Healing power of soft robotics
When 50-year-old Madam Lim experienced a stroke in January this year, the movement of the right side of her body became impaired.
She was hospitalised for three months, during which she underwent an intense rehabilitation regime that involved numerous physiotherapy sessions.
Upon her discharge, she was advised to continue these prescribed exercises at home with the help of a caregiver and family members. Frequent visits back to the hospital were required to monitor her progress.
As the silver tsunami hits Singapore, a growing proportion of our population will, like Madam Lim, experience some form of age-related ailment that compromises mobility.
As recovery is a long process, the strain on healthcare resources is expected to increase exponentially, with demand for occupational therapists and physiotherapists outpacing supply.
Thanks to researchers from the National University of Singapore’s (NUS) Department of Biomedical Engineering, help is at hand — in the form of robotic devices that are making their way into clinics and hospitals.
Although robots have more commonly been deployed in industrial settings such as manufacturing, recent advances in technology have made them more compact and consumer-friendly, and hence better able to move beyond the assembly line into other domains such as healthcare.
On 20 July 2017, the Institute of Engineers Singapore (IES) conferred IES Prestigious Engineering Achievement Awards on two NUS inventions — a soft robotic glove (EsoGlove) and a soft robotic sock (SRS) for physical rehabilitation — in recognition of their innovative use of technology and potential to improve quality of life.
NUS Assistant Professor Raye Yeow, who leads both projects, spoke to TechNews about how soft robotics is fast becoming part of the biomedical scene of the future.
Engineering soft hardware
Robots are often thought of as cold, hard machines with metal joints and rigid movements.
Yet, the robotics being built by Professor Yeow’s team are soft and pliable — the EsoGlove and the SRS both employ soft pneumatic actuators which are, in essence, elastic materials with variable stiffness along their lengths, through which air is pumped to generate movement.
The EsoGlove helps patients with hand motor impairments to perform at-home rehabilitation and day-to-day tasks.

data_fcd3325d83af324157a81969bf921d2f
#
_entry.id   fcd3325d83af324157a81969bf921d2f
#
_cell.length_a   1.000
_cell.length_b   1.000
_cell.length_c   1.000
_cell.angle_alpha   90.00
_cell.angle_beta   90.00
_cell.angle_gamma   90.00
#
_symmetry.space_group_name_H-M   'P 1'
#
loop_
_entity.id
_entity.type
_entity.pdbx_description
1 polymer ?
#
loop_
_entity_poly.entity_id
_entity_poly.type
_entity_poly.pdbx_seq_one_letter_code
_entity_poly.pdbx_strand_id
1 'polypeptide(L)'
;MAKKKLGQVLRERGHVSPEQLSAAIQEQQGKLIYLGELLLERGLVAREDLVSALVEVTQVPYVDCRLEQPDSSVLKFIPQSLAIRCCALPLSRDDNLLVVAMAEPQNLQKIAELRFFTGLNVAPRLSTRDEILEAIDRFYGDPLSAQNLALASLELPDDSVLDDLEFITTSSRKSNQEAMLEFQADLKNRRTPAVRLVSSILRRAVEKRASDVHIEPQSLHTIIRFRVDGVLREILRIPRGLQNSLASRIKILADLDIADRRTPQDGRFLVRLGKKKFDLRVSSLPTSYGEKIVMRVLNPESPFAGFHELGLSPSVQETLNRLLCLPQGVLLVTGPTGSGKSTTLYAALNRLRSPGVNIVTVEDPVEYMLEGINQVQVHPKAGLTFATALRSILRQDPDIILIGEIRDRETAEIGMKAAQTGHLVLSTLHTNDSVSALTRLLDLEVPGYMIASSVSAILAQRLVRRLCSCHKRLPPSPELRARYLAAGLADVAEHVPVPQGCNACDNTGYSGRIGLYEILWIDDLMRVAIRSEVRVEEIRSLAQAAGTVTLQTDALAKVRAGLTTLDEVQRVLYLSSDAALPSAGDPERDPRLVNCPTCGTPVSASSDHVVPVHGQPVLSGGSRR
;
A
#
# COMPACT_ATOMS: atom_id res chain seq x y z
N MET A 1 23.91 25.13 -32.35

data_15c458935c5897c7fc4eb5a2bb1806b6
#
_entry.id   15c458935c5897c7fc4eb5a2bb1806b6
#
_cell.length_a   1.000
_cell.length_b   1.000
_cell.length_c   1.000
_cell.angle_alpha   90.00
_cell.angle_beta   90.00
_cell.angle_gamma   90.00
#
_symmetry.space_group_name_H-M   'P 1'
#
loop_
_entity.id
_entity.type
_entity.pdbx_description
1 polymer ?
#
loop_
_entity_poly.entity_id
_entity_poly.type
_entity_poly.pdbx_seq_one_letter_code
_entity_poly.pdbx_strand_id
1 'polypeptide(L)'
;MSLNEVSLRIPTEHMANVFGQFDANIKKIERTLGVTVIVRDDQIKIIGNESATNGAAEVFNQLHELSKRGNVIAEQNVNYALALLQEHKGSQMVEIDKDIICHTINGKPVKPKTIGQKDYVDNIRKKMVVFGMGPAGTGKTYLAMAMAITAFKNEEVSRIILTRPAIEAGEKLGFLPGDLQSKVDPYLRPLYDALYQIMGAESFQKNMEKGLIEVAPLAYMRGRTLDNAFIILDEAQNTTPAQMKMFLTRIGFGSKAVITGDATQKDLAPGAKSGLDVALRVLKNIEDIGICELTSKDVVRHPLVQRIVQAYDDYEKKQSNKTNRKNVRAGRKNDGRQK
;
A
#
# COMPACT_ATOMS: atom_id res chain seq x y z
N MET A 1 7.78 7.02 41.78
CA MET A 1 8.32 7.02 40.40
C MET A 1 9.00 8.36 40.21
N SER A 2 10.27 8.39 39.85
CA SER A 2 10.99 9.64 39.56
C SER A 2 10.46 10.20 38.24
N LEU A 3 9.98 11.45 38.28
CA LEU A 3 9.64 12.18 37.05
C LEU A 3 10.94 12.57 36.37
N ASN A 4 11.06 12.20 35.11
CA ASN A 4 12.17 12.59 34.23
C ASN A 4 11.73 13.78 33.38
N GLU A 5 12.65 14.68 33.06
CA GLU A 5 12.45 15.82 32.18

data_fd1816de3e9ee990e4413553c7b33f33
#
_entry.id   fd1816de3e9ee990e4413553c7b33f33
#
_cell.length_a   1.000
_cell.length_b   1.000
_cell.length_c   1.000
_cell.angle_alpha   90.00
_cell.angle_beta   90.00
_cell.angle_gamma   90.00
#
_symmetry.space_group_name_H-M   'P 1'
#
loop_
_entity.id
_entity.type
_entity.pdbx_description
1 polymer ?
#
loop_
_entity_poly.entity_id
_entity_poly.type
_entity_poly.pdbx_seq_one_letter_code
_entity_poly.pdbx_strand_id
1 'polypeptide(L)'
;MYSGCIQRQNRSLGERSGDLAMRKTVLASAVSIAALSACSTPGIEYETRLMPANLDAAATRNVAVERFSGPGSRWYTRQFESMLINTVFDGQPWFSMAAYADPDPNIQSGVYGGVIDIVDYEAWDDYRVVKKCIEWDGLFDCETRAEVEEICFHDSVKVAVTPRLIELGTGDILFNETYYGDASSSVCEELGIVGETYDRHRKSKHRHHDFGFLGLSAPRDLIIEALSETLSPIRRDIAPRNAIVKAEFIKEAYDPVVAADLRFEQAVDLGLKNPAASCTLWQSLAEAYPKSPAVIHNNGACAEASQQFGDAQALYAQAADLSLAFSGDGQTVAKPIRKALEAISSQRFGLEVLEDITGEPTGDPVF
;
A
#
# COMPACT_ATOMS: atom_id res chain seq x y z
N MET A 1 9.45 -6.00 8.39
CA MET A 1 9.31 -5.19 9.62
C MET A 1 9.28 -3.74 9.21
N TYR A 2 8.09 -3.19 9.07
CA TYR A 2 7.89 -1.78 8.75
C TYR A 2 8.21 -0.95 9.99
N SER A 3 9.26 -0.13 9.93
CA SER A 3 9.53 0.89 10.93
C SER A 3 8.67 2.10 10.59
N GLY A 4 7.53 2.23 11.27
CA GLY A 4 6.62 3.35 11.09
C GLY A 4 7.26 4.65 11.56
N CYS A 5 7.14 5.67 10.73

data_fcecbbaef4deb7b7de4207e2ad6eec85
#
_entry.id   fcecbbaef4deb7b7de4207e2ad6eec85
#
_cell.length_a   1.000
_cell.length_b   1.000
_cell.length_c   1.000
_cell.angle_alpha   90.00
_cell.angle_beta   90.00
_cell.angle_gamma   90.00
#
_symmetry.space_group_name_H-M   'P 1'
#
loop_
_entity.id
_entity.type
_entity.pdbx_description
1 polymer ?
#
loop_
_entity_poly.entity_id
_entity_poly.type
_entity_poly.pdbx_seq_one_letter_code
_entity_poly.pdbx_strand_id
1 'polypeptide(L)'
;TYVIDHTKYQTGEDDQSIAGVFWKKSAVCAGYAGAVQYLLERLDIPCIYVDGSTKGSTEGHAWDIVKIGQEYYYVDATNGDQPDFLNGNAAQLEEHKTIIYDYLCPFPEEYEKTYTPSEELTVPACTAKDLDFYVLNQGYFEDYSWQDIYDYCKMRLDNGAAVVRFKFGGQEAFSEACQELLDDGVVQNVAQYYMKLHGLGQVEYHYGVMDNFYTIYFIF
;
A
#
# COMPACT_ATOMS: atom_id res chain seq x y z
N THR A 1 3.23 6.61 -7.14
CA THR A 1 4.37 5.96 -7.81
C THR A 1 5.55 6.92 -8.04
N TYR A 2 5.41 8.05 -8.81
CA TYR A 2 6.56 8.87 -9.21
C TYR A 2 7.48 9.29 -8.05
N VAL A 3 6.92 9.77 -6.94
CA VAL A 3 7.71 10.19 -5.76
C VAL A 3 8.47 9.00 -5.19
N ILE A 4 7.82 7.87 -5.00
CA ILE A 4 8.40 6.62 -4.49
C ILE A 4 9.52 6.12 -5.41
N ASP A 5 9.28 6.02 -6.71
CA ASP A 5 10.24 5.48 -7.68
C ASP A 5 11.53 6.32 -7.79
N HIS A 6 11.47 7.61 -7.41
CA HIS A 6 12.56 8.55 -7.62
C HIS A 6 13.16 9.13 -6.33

The SRS, meanwhile, is targeted at bedridden patients who are at high risk of deep vein thrombosis and ankle joint contractures due to prolonged immobility; the sock assists them with ankle exercises that promote blood flow and ankle mobility.
“Using low-pressure pneumatics, the EsoGlove can provide finger flexion and extension assistance. A similar technology is used in the SRS which can provide both pull-and-push assistance on the foot to facilitate ankle exercise,” said Professor Yeow.
He added that compared with conventional robotics, soft robotics are lightweight, easily customisable to mimic the natural range of movements of human joints and inexpensive to produce.
The greatest challenge the teams faced in developing the two soft robotics devices was in meeting the special clinical needs of stroke patients, said Professor Yeow.
For example, given that such patients tend to have contracted, stiff joints, glove and sock had to be both wearable and functionally safe.
“We designed the glove and sock to make it easy for patients to don independently or with help from a caregiver. The actuators also need to be capable of providing adequate forces to move the fingers and feet while ensuring comfort and safety,” said Professor Yeow.
A helping hand and a leg up
As with all biomedical devices, the EsoGlove and SRS are undergoing extensive tests before the they are widely deployed in hospitals and clinics.
Professor Yeow is working with senior consultant Dr Lim Jeong Hoon, a rehabilitation clinician at the National University Hospital (NUH), to testbed the devices in a clinical trial. The feedback from patients and caregivers has so far been positive.
“Our users have commented that the devices are useful, with great ease of operation and a good comfort level. They are satisfied with our invention and have indicated a strong desire to use them regularly,” said Professor Yeow.
Given these encouraging results, Professor Yeow shared that an NUS startup, Roceso Technologies, has been established to commercialise both inventions and integrate them into home care and healthcare systems.
As Singapore’s first soft robotics company, Roceso Technologies hopes to demonstrate that robots can not only synergise with the functions of healthcare workers, but also help patients recover more quickly by making rehabilitation tasks more convenient and accessible.
“Robotics is necessary to raise the productivity of the healthcare workforce so that they can now manage more patients at any one time,” said Professor Yeow, who is also the scientific adviser to Roceso Technologies.
“Robotics will also enable patients to optimise their therapy time, thereby speeding up their recovery process, potentially saving treatment-related costs and time. The quality of life of patients can be greatly improved through robot-assisted tasks.”
“The IES Prestigious Engineering Achievement Awards have given us strong recognition of our teams’ efforts in developing soft wearable robotics. We are motivated to pursue our soft robotics engineering research further and develop novel wearable technologies to improve healthcare,” he added.